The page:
So, that Mount Airy crusher run gravel was a $500 investment in a drainage plan designed to ensure better soil stability in my garden for hopefully the next 15 years. I could have used cheaper blue gravel. However, since we’ve also experienced an additional 10-12 days per year over 85F the last 4 years, a lighter colored gravel that reflects heat was a smarter long-term choice. Plus that granite was quarried locally not hundreds of miles away.
I like to share the fun of gardening, landscape design, livestock care, and home cooking. I want to make this lifestyle inviting and accessible to others by showing off the real and ordinary happenings of my everyday homestead life. I have a blast doing all this stuff. Yet, I am an unabashed environmental realist. I’ve been taking notes and watching our landscape for the last 7 years to make informed decisions about how to adapt to changing on the ground conditions.
So, in these longer Simplestead posts, I want share the deeper strategies and philosophies behind the choices and actions I take rather than just snippets of the process. Toward that end, I’ll be putting up a series of posts about landscape gardening. I’ll get into some of the details how we went from that slide show at the start to the two “after” slide shows.
I’ll also talk about the work we still have to do. We’re only 7 years into this journey on this piece of land. We’ve made a lot of progress. But we still have so much more to do. The good news is that it is so completely rewarding to do this pleasurable and sacred work.
Today, I want to leave you with this idea and some homework to get you started.
If you don’t want your life’s work washed away by flooding rains, dehydrated by drought, or destroyed by pests and pathogens, then you must design and grow your garden for future stability.
1. Find out what climate predictions exist for your region.
In the US, Climate.gov is a great resource. Many other countries have also set up climate data websites that include regional predictions of what’s to come. Lots of states also have their own climate centers. Where I live in North Carolina, they are doing incredible work on the climate change front including honing in on the details of what to expect in every climate region of our state.
2. Research what impact those changes will have on plants, soil, and wildlife in your area.
Your extension office can likely help or publications from universities or nature organizations near you may also have good data on this.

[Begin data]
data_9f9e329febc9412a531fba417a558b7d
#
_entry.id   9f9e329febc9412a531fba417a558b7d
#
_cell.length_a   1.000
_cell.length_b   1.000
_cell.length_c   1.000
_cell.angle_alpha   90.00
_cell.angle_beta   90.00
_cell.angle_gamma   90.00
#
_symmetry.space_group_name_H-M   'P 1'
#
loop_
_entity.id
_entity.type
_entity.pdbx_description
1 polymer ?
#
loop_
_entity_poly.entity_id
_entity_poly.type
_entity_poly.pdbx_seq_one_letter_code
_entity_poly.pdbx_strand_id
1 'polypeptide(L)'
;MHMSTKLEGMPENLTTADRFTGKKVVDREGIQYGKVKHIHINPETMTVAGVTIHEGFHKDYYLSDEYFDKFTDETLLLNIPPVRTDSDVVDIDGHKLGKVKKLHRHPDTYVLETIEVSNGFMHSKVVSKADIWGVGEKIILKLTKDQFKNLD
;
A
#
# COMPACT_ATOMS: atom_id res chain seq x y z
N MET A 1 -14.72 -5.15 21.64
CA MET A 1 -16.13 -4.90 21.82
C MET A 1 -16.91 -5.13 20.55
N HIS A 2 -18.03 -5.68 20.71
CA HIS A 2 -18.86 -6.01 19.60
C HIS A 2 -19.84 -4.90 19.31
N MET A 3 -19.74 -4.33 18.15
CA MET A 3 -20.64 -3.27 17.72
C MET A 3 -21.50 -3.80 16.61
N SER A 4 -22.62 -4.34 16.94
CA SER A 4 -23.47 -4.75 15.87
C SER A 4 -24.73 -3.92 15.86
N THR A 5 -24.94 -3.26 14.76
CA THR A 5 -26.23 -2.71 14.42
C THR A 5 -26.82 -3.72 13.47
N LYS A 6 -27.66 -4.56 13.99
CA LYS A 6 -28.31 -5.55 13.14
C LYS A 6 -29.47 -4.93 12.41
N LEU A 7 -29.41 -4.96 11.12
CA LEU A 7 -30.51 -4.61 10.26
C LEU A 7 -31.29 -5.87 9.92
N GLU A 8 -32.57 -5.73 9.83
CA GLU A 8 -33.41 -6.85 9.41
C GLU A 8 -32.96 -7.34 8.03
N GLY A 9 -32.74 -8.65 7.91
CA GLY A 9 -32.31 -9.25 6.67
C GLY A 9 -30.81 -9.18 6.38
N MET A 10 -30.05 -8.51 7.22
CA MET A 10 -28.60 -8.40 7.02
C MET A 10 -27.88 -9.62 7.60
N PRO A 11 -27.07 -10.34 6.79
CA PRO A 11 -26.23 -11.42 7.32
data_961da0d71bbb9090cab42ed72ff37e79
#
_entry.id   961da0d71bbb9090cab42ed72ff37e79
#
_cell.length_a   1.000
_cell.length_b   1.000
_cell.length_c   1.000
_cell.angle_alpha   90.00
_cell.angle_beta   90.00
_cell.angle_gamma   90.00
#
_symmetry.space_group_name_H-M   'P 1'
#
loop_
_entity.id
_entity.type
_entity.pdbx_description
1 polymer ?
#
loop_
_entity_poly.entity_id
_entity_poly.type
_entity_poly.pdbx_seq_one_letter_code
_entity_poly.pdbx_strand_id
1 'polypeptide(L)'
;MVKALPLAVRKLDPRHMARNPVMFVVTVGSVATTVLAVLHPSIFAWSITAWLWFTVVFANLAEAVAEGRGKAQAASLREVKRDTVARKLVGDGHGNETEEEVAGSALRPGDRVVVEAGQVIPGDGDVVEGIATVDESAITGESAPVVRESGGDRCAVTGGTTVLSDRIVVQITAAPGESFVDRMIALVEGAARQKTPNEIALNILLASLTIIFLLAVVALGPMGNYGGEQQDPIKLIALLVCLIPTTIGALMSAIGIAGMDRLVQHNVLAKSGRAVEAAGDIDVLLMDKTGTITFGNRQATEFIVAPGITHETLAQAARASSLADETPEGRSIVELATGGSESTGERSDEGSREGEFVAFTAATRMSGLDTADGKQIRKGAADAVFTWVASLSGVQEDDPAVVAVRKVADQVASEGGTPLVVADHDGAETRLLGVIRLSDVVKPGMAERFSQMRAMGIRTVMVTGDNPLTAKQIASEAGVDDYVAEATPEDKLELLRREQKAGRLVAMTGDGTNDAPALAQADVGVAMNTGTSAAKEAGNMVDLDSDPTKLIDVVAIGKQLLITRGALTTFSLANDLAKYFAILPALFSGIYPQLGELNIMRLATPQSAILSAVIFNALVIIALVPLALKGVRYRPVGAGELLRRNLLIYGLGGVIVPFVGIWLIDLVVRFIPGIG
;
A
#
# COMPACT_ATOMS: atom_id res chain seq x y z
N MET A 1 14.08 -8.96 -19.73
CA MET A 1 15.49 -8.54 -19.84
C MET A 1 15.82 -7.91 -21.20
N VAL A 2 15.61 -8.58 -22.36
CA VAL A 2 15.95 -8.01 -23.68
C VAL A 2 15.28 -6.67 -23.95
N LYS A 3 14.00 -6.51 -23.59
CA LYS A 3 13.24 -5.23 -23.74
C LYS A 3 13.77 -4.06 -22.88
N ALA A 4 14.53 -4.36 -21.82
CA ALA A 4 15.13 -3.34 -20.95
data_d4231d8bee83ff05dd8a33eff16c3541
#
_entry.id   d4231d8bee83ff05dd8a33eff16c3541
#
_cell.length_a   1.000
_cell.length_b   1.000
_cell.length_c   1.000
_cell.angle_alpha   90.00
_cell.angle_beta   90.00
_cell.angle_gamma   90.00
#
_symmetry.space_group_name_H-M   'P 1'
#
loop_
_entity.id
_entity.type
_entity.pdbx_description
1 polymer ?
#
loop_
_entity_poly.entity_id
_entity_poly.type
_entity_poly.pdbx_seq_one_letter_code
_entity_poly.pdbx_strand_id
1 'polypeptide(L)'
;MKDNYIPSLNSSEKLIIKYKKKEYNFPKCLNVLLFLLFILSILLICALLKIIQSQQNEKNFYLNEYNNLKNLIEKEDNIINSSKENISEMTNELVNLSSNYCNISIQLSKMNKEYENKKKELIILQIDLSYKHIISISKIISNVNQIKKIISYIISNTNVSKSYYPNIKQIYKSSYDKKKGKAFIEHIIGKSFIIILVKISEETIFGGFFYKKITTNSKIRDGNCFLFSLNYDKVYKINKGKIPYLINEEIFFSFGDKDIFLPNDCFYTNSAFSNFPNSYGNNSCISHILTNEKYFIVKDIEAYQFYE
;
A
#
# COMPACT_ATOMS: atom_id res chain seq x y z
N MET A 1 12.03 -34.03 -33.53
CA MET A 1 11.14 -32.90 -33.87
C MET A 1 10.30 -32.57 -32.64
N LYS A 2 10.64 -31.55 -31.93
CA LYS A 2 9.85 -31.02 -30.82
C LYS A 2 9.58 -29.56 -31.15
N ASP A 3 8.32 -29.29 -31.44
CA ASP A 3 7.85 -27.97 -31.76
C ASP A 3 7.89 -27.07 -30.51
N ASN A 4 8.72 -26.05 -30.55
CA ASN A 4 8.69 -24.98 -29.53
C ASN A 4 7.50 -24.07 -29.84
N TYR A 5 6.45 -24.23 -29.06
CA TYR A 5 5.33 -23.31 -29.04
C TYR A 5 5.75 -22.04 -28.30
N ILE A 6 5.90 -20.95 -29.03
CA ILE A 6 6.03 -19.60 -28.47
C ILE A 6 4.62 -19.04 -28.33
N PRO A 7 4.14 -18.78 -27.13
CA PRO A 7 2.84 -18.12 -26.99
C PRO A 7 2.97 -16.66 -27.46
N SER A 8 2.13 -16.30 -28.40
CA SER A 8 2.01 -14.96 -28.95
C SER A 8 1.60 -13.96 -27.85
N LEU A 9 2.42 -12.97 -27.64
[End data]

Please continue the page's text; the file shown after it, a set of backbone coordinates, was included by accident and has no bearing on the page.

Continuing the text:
3. Walk your landscape and imagine how those new conditions will impact your landscape now. Then begin to think about how your landscape gardening plans can be used to solve those problems before they happen. (Even if this is not the landscape you plan to garden on, this is still a wonderful exercise to get you adapted to this way of thinking about your garden.)
This little dip into the currently available predictions and your own observations is just the beginning of what you’ll need to do to garden for stability. But just opening your mind to the realities of our coming future will help you better engage your landscape and the importance of this work in powerful ways.
If you want to dig deeper, into these ideas right now, permaculture offers a dearth of information to help you come up with creative ways to prepare for and counter with our coming climate challenges, as well as make change now to avoid the worst consequences later.
These books were extremely helpful to me when I first began down this path:
- Sepp Holzer’s Permaculture : A Practical Guide to Small-Scale, Integrative Farming and Gardening
- Gaia’s Garden by Toby Hemenway
- The Resilient Farm and Homestead: An Innovative Permaculture and Whole Systems Design Approach by Ben Falk
I also got great inspiration from these books:
- Paradise Lot : Two Plant Geeks, One-Tenth of an Acre, and the Making of an Edible Garden Oasis in the City by Jonathan Bates and Eric Toensmeier
- Miraculous Abundance: One Quarter Acre, Two French Farmers, and Enough Food to Feed the World, by Charles Hervé-Gruyer and Perrine Hervé-Gruyer